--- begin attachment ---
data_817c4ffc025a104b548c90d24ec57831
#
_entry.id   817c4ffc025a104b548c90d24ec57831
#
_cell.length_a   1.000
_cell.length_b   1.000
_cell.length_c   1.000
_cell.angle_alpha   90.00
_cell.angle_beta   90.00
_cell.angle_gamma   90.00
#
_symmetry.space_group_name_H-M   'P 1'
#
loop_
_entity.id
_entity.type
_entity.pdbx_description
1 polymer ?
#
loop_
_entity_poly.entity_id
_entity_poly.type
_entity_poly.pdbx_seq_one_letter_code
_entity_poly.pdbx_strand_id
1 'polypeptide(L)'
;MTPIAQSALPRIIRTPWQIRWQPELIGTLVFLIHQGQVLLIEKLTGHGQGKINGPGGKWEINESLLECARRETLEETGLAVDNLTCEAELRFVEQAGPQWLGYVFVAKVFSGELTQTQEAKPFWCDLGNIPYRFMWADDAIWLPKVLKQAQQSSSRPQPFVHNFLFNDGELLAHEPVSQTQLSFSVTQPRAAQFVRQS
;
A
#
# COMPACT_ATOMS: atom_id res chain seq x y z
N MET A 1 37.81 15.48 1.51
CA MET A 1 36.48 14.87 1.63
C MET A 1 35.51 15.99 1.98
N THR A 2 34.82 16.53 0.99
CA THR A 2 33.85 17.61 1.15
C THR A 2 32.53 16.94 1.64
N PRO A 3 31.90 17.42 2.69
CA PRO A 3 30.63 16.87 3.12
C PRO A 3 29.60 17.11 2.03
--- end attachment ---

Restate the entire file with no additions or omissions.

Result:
data_817c4ffc025a104b548c90d24ec57831
#
_entry.id   817c4ffc025a104b548c90d24ec57831
#
_cell.length_a   1.000
_cell.length_b   1.000
_cell.length_c   1.000
_cell.angle_alpha   90.00
_cell.angle_beta   90.00
_cell.angle_gamma   90.00
#
_symmetry.space_group_name_H-M   'P 1'
#
loop_
_entity.id
_entity.type
_entity.pdbx_description
1 polymer ?
#
loop_
_entity_poly.entity_id
_entity_poly.type
_entity_poly.pdbx_seq_one_letter_code
_entity_poly.pdbx_strand_id
1 'polypeptide(L)'
;MTPIAQSALPRIIRTPWQIRWQPELIGTLVFLIHQGQVLLIEKLTGHGQGKINGPGGKWEINESLLECARRETLEETGLAVDNLTCEAELRFVEQAGPQWLGYVFVAKVFSGELTQTQEAKPFWCDLGNIPYRFMWADDAIWLPKVLKQAQQSSSRPQPFVHNFLFNDGELLAHEPVSQTQLSFSVTQPRAAQFVRQS
;
A
#
# COMPACT_ATOMS: atom_id res chain seq x y z
N MET A 1 37.81 15.48 1.51
CA MET A 1 36.48 14.87 1.63
C MET A 1 35.51 15.99 1.98
N THR A 2 34.82 16.53 0.99
CA THR A 2 33.85 17.61 1.15
C THR A 2 32.53 16.94 1.64
N PRO A 3 31.90 17.42 2.69
CA PRO A 3 30.63 16.87 3.12
C PRO A 3 29.60 17.11 2.03